What do the numbers and letters mean?
The numbers - like 28, 30, 32, 34, represent the band size – that's the part of the bra that goes around your torso. When you measure your torso as 30 inches around; that means the band size is 30 inches. Letters such as A,B,C,D represent the number of inches of bust projection.
What does it mean to be part of the commendable movement that’s taking place in fashion right now in which brands are now catering to a wide range of bodies?
I want to help girls grow up feeling good in their bodies & knowing what they are capable of. This is about the bigger picture: showing her how to take control and care of her body, and changing the conversation. It’s not only about her physical self; it’s about the essence of who she and how she feels about herself at this critical time in her life. There is a very direct impact that physical development has on self-confidence. Feeling comfortable in her skin, with herself, her body and her mind.
A girl in Seventh grade will walk straight into Victoria’s Secret Pink and pick up a 32AA when her torso is 28 inches around; and then in school, she raises her hands in class, and the bra band rides right up over her breasts. It gets exponentially worse from there as at this very critical point in their development; they’re bombarded with this overly sexualized messaging.
We see the girls start to hunch over, and stop making eye contact. They stop playing sports, & they compare their bodies and their bra sizes to their sisters, cousins, and friends. There is a very strong connection between intimate apparel & how girls and women feel about themselves. I felt like I had a rare lens on this issue.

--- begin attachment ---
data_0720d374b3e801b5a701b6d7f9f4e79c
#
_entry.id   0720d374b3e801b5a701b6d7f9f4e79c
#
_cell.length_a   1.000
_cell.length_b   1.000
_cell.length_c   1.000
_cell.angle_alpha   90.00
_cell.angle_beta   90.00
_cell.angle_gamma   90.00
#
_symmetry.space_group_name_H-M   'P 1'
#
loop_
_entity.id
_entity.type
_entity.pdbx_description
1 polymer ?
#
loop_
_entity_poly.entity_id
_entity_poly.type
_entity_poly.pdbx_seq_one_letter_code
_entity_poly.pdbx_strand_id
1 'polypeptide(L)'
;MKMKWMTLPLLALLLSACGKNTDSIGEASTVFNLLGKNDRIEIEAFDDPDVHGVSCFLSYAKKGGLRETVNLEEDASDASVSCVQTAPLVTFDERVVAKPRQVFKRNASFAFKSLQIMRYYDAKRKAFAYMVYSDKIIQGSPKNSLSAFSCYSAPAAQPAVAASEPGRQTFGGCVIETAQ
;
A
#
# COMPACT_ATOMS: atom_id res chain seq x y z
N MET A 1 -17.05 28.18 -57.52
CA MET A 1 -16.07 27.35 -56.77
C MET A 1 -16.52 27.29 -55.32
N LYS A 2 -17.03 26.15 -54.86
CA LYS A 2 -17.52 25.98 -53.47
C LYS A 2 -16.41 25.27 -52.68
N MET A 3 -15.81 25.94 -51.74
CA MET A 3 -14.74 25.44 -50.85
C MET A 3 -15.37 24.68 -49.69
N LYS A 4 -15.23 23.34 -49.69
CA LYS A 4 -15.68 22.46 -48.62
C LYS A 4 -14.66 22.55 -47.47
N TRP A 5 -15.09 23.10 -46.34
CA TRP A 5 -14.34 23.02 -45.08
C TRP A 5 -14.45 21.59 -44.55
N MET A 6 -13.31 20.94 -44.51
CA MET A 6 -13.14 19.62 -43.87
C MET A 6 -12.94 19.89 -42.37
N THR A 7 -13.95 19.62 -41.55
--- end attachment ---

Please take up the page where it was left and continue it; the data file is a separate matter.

Our goal is to give girls the tools in their tool-boxes to be their best selves. We want girls to grow up impressing the world with what they have to offer.
I understand the creation of the brand was inspired by your personal experiences… how do you hope young women will be able to feel more confident in their bodies as they mature with the help of the brand?
I have a teenage daughter (17), and I spent my career in intimates. I see the challenges personally and professionally. BraBar was born of a desire to educate teenage girls about fit and the importance of wearing the right size bra; because comfort really is the foundation of confidence.
I noticed a hole in the market for teens needing bralettes with support; inspired by teenage girls wearing structured bras underneath trendy unsupportive bralettes. Many bralettes in the market aren’t supportive enough especially for full busts.
Wearing BraBar is as if a Bralette and a Sportsbra had a baby.BraBar HUG bralettes were specifically designed for petite and full busted teens who need smaller bands, larger cups sizes or more support. I had my daughter and her A-D cup friend’s wear-test the prototypes at sleepaway camp before we launched. BRABAR bralettes are easy to wear and supportive for the larger cup sizes C, D, DD, DDD.Photos courtesy of BraBar